Tuesday, September 2, 2014
Inquirer Daily News

Green artists retake South Street Sunday

It's probably just a meaningless coincidence, but ever since Earth to Philly launched with a special feature spotlighting Philadelphia's Dumpster Divers, the group's public profile has exploded.

Green artists retake South Street Sunday

Two photos a month apart show the transformation of the space at 734 South Street to funky gallery (top) from empty storefront.
Two photos a month apart show the transformation of the space at 734 South Street to funky gallery (top) from empty storefront.

It's probably just a meaningless coincidence - sure it is - but ever since Earth to Philly launched with a special feature spotlighting Philadelphia's Dumpster Divers (our Dumpster Diver Dispatches, of which this is #6), the group's public profile has exploded, with multiple new shows and press coverage and people in general saying "Huh. Yeah, these folks really are - and have been for 15 years - the vanguard of eco-conscious art."

There's no surer sign of the group's newly-found credibility than yesterday's meeting, with its discussions of how to manage the new Dumpster Divers Gallery at 734 South Street, specifically with the realization that there would need to be a committee - Omigod, not a committee! - to hammer out policies and procedures regulating what goes on at the space.

Needless to say, the Divers - artists all, and mostly outside the traditional mainstream of the art world - are not renowned for their dedication to committees and bylaws. The only agenda item for each meeting is reaching a consensus on when and where the next meeting will be. So how did this ragtag bunch of free spirits wind up in possession of a gallery - and on South Street, fer cryin' out loud?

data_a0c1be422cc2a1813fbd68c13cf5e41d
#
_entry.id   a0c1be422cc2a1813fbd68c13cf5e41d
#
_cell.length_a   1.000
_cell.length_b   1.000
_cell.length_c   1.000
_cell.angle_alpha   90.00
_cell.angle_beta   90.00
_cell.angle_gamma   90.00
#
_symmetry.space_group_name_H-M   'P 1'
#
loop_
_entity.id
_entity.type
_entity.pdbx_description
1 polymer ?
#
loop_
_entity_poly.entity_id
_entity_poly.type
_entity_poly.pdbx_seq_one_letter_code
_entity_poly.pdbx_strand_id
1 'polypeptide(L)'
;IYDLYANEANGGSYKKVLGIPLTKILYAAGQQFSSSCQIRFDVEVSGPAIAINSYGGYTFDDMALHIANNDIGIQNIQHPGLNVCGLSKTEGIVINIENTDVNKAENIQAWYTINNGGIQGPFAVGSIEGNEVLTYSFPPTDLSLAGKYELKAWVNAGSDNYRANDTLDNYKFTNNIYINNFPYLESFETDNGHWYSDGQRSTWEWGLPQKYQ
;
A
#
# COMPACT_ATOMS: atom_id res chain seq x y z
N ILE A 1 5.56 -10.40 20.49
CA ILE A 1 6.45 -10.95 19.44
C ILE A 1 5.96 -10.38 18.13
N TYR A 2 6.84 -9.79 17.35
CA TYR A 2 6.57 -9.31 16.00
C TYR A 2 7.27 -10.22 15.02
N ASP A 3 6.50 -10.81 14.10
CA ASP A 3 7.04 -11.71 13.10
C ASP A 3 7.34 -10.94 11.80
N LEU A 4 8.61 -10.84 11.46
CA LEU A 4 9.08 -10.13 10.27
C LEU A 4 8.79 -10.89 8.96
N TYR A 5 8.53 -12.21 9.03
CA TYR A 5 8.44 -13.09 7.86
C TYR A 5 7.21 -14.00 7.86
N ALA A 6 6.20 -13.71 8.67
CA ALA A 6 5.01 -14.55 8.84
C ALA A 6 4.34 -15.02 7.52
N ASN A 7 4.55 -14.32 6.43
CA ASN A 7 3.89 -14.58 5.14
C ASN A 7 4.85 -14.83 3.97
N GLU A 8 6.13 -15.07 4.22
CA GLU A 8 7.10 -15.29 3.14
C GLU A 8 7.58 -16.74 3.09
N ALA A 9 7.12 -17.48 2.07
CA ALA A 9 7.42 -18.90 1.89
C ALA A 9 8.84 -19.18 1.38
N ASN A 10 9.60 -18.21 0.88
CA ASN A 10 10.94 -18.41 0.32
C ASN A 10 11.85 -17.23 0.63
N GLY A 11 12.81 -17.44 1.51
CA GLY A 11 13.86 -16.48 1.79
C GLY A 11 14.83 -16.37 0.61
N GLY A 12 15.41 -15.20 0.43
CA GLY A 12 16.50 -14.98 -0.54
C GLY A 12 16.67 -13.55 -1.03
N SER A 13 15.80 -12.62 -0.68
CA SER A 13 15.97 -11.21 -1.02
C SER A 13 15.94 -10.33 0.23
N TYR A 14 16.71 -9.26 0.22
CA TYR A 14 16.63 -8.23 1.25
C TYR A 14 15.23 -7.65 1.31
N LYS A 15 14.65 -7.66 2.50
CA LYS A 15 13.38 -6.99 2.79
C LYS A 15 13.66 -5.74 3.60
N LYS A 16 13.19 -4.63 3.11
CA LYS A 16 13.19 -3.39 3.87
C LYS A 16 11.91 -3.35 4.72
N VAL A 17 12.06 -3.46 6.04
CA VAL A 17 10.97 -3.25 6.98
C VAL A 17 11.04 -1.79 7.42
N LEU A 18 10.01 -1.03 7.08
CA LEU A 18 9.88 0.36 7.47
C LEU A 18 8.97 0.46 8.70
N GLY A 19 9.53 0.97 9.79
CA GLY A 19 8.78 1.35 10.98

It's part of a dramatic new initiative, in response to These Difficult Economic Times, to turn the lemons of empty retail storefronts into the lemonade of a new South Street "renaissance." The scheme, driven largely by Julia Zagar of Eye's Gallery and Howard Landler, has already resulted in four new artist-run galleries. Landler is the landlord who has temporarily donated the 734 space to the Divers, who pay no rent or commission but do pay for utilities, the theory being that while trying to book new retail tenants the empty space could do something useful for the neighborhood and community.

George Bilyk, a photographer, metal sculptor and longtime Dumpster Diver, said "It's amazing how this place is transformed. When we came in it was dusty, junk lying around... it's well-lighted now, it's all organized and well done." (Joel Spivak, who helped spur the original "South Street Renaissance," and Randy Dalton are two of the Divers who have been riding herd to get everything working from the Divers' perspective.)

Bilyk sees a lot of promise in the overall initiative. "It goes with the original concept of 'South Street' that there's more to life than profit," he says, adding in reference to the neighborhood's glory days that "it was a fun, unique place to visit, thrilling and inspiring - more than just a place to come and buy condoms."

The concept, and this is kind of the hazy part, is that once a tenant is obtained, a new space will be found for the Divers or whoever happens to be at that address. Whether or not this does wind up working out to everyone's benefit, it's certainly working now for the artists and the public, and this Sunday, March 15th, will see the official opening of these four galleries with a "Sunday Art Stroll" coordinated by Eyes Gallery. The event begins at 2 p.m. and runs into the early evening, so if you're in town or coming in for the St. Patrick's Day parade, once it's over head down to South Street for some eye-popping art that may surprise and inspire both greeniacs and South Street bohemians.